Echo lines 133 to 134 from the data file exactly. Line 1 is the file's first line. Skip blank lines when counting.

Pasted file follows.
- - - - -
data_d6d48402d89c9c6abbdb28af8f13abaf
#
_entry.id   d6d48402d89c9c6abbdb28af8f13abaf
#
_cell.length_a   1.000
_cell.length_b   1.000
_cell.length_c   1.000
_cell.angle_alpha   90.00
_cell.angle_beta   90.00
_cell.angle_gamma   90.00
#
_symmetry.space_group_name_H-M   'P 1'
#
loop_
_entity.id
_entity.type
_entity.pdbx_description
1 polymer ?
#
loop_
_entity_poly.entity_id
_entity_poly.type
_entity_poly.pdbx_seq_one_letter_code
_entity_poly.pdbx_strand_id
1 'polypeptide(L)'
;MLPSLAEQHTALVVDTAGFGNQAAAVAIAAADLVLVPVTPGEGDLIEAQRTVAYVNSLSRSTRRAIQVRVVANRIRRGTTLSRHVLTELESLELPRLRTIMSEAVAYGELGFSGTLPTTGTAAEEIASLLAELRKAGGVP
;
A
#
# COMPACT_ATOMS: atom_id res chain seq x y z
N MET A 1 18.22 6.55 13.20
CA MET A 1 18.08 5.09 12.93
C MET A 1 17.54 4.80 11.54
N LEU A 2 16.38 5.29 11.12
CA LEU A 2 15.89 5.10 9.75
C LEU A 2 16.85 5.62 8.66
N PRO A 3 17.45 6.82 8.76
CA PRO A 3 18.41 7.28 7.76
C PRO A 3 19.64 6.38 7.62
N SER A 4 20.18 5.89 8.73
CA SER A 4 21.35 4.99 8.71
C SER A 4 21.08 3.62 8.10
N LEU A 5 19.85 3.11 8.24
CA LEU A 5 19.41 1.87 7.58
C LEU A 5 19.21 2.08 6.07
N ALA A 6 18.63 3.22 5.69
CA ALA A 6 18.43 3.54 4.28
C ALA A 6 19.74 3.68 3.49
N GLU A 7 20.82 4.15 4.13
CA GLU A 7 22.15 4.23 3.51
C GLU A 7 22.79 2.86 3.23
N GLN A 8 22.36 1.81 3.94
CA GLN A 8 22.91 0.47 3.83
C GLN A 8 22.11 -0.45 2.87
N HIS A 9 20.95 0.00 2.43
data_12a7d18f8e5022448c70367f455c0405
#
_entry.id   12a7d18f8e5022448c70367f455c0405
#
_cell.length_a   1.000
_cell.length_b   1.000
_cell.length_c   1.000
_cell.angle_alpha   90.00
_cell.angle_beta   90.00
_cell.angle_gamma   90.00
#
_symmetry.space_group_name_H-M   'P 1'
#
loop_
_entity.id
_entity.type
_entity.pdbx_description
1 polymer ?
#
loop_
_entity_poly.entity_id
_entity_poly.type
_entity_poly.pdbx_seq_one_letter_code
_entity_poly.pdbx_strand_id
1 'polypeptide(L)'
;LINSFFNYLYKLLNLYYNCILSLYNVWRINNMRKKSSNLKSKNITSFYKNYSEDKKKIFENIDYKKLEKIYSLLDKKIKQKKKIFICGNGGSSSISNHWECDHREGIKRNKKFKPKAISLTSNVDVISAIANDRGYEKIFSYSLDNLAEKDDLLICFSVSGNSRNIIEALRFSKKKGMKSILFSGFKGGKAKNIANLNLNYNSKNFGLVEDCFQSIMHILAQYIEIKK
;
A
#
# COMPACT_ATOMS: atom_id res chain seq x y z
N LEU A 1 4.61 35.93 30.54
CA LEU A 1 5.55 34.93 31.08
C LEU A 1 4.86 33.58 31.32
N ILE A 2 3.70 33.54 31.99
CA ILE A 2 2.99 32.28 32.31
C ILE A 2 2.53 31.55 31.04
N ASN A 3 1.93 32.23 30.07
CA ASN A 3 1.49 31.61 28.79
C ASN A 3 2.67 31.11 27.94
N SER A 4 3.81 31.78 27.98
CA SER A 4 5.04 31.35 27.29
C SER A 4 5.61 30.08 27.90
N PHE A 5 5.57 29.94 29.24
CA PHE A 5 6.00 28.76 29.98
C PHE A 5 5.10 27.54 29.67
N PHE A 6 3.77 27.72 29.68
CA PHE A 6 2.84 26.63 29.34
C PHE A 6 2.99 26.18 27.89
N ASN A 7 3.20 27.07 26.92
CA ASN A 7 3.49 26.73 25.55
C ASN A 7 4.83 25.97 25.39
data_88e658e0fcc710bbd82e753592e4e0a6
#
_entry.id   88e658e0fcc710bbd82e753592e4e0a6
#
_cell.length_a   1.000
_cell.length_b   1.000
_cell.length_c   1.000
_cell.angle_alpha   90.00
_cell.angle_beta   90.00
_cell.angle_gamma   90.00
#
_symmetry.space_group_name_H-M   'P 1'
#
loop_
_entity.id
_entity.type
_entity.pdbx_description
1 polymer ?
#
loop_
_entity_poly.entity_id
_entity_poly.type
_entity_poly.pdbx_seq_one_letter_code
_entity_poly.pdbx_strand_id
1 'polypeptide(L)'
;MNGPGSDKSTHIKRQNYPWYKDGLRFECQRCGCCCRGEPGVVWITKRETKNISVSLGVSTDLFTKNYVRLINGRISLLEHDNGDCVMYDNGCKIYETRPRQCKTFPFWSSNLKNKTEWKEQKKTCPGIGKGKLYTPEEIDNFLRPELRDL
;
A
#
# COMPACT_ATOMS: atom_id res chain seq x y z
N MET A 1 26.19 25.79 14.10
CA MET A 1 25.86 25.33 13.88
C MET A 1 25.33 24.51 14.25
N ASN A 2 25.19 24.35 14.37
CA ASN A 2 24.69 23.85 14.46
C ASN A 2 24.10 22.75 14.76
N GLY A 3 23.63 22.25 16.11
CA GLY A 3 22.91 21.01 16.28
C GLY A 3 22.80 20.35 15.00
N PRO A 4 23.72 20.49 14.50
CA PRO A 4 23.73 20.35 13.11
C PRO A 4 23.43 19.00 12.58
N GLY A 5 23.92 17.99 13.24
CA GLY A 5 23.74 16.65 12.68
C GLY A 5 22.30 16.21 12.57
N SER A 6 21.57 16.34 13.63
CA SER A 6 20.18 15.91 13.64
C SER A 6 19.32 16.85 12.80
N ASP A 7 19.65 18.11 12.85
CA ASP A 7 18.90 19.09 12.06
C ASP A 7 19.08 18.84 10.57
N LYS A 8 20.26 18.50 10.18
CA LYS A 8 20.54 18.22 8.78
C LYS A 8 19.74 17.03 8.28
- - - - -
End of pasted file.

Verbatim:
;
A